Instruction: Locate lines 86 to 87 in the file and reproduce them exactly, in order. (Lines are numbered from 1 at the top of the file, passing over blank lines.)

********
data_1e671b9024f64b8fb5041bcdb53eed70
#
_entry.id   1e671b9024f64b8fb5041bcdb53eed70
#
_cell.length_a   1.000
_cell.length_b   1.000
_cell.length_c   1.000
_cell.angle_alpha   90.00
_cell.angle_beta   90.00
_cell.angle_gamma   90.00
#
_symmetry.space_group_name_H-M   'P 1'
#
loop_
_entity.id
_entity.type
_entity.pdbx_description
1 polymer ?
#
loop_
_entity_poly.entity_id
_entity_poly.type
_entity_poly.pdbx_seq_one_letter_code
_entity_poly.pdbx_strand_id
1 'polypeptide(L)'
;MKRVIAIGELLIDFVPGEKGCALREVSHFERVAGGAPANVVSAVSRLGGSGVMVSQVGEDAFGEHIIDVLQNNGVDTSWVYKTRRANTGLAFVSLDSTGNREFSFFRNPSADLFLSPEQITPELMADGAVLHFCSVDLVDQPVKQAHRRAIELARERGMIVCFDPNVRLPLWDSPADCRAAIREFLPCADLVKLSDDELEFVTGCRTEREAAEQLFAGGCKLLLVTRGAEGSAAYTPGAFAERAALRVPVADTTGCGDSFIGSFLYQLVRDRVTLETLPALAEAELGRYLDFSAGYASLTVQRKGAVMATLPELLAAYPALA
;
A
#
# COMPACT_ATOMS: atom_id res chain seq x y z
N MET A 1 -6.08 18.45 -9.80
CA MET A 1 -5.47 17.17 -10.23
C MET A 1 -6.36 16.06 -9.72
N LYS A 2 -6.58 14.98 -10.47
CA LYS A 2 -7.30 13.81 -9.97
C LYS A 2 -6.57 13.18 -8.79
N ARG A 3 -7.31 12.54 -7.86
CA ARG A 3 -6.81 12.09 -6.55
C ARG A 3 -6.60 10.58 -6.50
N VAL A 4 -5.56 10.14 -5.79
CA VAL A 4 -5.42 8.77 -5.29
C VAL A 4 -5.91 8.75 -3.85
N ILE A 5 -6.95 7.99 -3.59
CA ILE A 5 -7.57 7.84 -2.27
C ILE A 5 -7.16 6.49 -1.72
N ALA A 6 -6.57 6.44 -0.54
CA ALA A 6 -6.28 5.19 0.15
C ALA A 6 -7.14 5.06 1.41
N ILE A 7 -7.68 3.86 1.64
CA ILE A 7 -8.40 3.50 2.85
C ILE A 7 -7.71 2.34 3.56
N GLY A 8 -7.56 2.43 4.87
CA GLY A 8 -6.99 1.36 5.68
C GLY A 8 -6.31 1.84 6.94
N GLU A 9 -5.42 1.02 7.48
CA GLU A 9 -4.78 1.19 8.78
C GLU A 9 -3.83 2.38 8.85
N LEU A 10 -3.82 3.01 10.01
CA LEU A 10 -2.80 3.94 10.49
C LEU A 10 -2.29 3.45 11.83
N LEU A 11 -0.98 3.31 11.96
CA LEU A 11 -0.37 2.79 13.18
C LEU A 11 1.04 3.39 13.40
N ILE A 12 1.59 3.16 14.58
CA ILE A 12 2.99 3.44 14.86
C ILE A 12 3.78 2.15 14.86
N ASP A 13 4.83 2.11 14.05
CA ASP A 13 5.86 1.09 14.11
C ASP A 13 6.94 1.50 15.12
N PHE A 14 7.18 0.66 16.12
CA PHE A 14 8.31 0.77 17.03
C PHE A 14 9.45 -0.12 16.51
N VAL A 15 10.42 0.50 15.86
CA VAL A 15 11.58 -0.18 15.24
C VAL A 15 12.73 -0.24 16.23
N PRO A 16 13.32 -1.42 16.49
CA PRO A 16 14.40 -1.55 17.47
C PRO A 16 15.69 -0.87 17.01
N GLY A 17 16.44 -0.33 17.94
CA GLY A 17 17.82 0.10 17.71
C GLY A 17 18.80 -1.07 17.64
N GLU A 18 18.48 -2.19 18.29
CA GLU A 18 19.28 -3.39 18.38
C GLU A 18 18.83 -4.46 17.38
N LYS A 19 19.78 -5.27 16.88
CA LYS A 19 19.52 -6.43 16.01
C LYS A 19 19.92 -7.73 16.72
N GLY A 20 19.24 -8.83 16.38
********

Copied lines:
CA LYS A 19 19.52 -6.43 16.01
C LYS A 19 19.92 -7.73 16.72